Find out from the newsletter what the Otty Lake Associiation has been up to: summer events, shoreline enhancement, fish spawing enhancement, the new board and more.
The purpose of this document is to summarize the physical, chemical and biological monitoring programs that were conducted on Otty Lake during the April to October period this year and evaluate the health of the overall Otty Lake environment.
It is the intention that this summary be completed annually.
We normally only think about algae when they “go bad,” and because this tends to attract press, we might think it’s a fairly common occurrence. The simple and largely unrealized truth is that we’d be stupid, hungry and dead without algae.
So says Norman Yan in the FOCA's August 2014 Lake Stewards newsletter. Read how algae are a vital part of the lake ecosystem.
Thanks to all the volunteers who came out on Sept . 15 and 16 to help improve habitat for the fish of Otty Lake. The end result was 83 spawning beds installed for smallmouth bass, 185 sunken wood clusters installed to provide shelter and feeding habitat, 58 cornerstone installations at various nests to provide cover for guarding males, and 240 volunteer hours invested. A great volunteer effort! Thanks to Jennifer Lamoureux and the RVCA for their coordination.
RVCA News Release Oct. 6, 2014 - Volunteers “Rock” Otty Lake’s Phase II Fish Habitat Enhancement Project
Waterfront property owners at Otty lake are entitled to cut and remove aquatic vegetation in a specified area in front of their properties, provided they comply with certain provincial regulations. One of the requirements is to place the cut plant material “on dry land”. See Other Water Issues page.
However, if you see free floating weeds, do not assume a neighbour has cut them. It may also be the result of natural die-off or the weeds having been cut by motorboats.
Noticing green algal blooms or excessive aquatic plant growth in your lakes or rivers? You can now easily report it! The Citizen Water Watch website allows recreational water users to report any observations of green algal blooms or excessive aquatic plant growth to a central data base. These observations will help to better monitor green algae and aquatic plant growth in Eastern Ontario lakes and rivers.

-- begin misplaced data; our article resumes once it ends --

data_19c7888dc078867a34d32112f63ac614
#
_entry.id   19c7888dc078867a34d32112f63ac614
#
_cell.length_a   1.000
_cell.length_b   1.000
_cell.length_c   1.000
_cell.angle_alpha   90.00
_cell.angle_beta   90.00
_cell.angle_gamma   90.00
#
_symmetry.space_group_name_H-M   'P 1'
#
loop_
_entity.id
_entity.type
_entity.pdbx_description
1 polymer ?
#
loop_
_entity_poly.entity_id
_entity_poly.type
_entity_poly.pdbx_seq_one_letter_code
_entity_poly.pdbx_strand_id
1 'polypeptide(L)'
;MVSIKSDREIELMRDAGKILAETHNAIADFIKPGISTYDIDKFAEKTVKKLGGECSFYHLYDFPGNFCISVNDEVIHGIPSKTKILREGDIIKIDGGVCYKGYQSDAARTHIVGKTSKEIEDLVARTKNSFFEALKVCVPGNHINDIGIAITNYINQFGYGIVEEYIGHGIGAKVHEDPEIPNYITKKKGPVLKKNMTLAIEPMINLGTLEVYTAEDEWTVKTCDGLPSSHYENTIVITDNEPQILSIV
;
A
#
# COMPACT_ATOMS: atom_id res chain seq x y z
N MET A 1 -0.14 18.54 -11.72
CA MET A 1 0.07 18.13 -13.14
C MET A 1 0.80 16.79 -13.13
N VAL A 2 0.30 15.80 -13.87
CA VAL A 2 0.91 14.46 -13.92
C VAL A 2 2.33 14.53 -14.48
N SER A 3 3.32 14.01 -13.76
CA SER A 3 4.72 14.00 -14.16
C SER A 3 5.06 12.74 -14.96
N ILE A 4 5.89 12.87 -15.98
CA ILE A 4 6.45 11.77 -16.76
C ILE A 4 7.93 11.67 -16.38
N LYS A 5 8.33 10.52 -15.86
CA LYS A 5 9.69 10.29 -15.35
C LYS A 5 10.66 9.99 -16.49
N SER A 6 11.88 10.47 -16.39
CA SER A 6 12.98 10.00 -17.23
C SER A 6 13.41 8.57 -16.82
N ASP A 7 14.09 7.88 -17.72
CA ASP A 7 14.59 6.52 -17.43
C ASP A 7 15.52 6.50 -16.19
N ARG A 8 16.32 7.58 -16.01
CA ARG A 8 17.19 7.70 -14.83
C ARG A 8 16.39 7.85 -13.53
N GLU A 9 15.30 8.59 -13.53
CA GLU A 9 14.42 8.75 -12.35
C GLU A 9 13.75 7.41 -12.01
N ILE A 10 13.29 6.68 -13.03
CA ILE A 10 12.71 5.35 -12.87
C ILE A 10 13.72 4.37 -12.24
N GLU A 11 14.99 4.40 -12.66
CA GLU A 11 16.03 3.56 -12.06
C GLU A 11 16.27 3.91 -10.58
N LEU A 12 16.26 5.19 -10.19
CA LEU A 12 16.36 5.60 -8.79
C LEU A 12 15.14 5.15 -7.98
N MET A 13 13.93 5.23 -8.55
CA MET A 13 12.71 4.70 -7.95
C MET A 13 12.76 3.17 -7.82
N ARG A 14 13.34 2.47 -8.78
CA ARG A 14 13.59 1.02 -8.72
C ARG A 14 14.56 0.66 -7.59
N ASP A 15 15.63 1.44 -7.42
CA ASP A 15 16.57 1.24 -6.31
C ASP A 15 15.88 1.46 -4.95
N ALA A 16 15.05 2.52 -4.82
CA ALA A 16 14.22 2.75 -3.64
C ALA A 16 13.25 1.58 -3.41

The Otty Lake Association and Rideau Valley Conservation Authority’s (RVCA) quest to enhance spawning, nursery and feeding areas for smallmouth bass in Otty Lake is seeing positive results.
Recent monitoring of the project shows impressive early results. Of the 43 visible nests, 38 were in use with a male bass guarding the nest.
“The new beds are doing exactly what we hoped they would do,” said Jennifer Lamoureux, RVCA Aquatic and Fish Habitat Biologist.
Thanks to a generous contribution from the Ontario Trillium Foundation a collaborative led by Friends of the Tay Watershed Association, Carleton University, Mississippi Valley Conservation Authority and Rideau Valley Conservation Authority are teaming up to research aquatic algae and plant growth in our local waterways. The partnership wants to better understand what is causing algae blooms and excessive aquatic plant growth and learn how to educate residents to best manage and work together to address the issue. Otty Lake has successfully applied to be one of the study lakes. As a first step, Lake Steward Murray Hunt has collected Otty Lake's 40 years worth of water quality monitoring data into one format for the RVCA to use.
Small, confined, supervised fires used to cook food (such as campfires) do not require a permit, but are not allowed during a burn ban. Any other open air burning, including burn barrels, requires a permit, although a new permit is not required every year. Prior to the date the burning is to take place, the person with the permit is required to contact the Administration office of the Fire Department. You could be liable for costs incurred if you do not obtain a permit, or do not meet the conditions for burning laid out in the permit. Note that most years there is a Lanark County-wide fire ban between April 1 and May 15.
Permits can be obtained through Drummond/North Elmsley Tay Valley Fire Rescue Administration Office at 14 Sherbrooke St., Perth, 613-267-2596, or through the Tay or Drummond/North Elmsley Municipal offices. Drummond/North Elmsley Tay Valley Fire Rescue Services operates with one full time Fire Chief, two volunteer Station Chiefs and 60 volunteers.